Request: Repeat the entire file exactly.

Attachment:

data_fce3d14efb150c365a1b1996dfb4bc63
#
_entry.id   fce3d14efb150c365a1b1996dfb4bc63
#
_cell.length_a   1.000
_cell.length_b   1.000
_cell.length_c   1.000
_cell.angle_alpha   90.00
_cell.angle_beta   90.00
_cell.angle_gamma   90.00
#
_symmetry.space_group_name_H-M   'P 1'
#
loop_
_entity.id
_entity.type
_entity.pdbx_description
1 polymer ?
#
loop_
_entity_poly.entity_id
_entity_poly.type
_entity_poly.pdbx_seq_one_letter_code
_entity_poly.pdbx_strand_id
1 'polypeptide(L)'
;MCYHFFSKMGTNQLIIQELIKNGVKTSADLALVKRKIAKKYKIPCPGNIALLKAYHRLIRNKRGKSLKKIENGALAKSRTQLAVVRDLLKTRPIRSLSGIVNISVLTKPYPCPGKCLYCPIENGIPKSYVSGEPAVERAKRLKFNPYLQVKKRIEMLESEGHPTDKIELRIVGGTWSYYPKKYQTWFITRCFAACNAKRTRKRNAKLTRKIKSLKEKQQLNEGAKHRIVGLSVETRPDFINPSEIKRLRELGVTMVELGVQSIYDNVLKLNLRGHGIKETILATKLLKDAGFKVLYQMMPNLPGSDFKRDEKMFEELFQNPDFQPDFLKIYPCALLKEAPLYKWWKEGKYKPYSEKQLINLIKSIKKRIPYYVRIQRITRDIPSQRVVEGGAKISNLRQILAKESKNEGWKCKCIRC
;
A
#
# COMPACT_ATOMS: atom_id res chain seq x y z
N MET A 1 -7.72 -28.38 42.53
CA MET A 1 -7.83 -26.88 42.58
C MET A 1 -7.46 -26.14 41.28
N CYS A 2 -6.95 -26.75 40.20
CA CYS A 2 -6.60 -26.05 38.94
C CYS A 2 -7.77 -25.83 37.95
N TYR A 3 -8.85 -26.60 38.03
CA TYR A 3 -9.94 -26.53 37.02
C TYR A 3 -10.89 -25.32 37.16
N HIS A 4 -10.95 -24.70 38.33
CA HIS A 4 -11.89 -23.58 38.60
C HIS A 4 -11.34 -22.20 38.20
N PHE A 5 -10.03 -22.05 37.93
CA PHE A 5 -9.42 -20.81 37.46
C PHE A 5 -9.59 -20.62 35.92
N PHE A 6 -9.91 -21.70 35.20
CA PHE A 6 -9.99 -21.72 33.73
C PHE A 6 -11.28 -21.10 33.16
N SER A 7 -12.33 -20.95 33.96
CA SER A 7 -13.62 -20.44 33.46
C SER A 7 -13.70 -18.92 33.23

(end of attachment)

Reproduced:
data_fce3d14efb150c365a1b1996dfb4bc63
#
_entry.id   fce3d14efb150c365a1b1996dfb4bc63
#
_cell.length_a   1.000
_cell.length_b   1.000
_cell.length_c   1.000
_cell.angle_alpha   90.00
_cell.angle_beta   90.00
_cell.angle_gamma   90.00
#
_symmetry.space_group_name_H-M   'P 1'
#
loop_
_entity.id
_entity.type
_entity.pdbx_description
1 polymer ?
#
loop_
_entity_poly.entity_id
_entity_poly.type
_entity_poly.pdbx_seq_one_letter_code
_entity_poly.pdbx_strand_id
1 'polypeptide(L)'
;MCYHFFSKMGTNQLIIQELIKNGVKTSADLALVKRKIAKKYKIPCPGNIALLKAYHRLIRNKRGKSLKKIENGALAKSRTQLAVVRDLLKTRPIRSLSGIVNISVLTKPYPCPGKCLYCPIENGIPKSYVSGEPAVERAKRLKFNPYLQVKKRIEMLESEGHPTDKIELRIVGGTWSYYPKKYQTWFITRCFAACNAKRTRKRNAKLTRKIKSLKEKQQLNEGAKHRIVGLSVETRPDFINPSEIKRLRELGVTMVELGVQSIYDNVLKLNLRGHGIKETILATKLLKDAGFKVLYQMMPNLPGSDFKRDEKMFEELFQNPDFQPDFLKIYPCALLKEAPLYKWWKEGKYKPYSEKQLINLIKSIKKRIPYYVRIQRITRDIPSQRVVEGGAKISNLRQILAKESKNEGWKCKCIRC
;
A
#
# COMPACT_ATOMS: atom_id res chain seq x y z
N MET A 1 -7.72 -28.38 42.53
CA MET A 1 -7.83 -26.88 42.58
C MET A 1 -7.46 -26.14 41.28
N CYS A 2 -6.95 -26.75 40.20
CA CYS A 2 -6.60 -26.05 38.94
C CYS A 2 -7.77 -25.83 37.95
N TYR A 3 -8.85 -26.60 38.03
CA TYR A 3 -9.94 -26.53 37.02
C TYR A 3 -10.89 -25.32 37.16
N HIS A 4 -10.95 -24.70 38.33
CA HIS A 4 -11.89 -23.58 38.60
C HIS A 4 -11.34 -22.20 38.20
N PHE A 5 -10.03 -22.05 37.93
CA PHE A 5 -9.42 -20.81 37.46
C PHE A 5 -9.59 -20.62 35.92
N PHE A 6 -9.91 -21.70 35.20
CA PHE A 6 -9.99 -21.72 33.73
C PHE A 6 -11.28 -21.10 33.16
N SER A 7 -12.33 -20.95 33.96
CA SER A 7 -13.62 -20.44 33.46
C SER A 7 -13.70 -18.92 33.23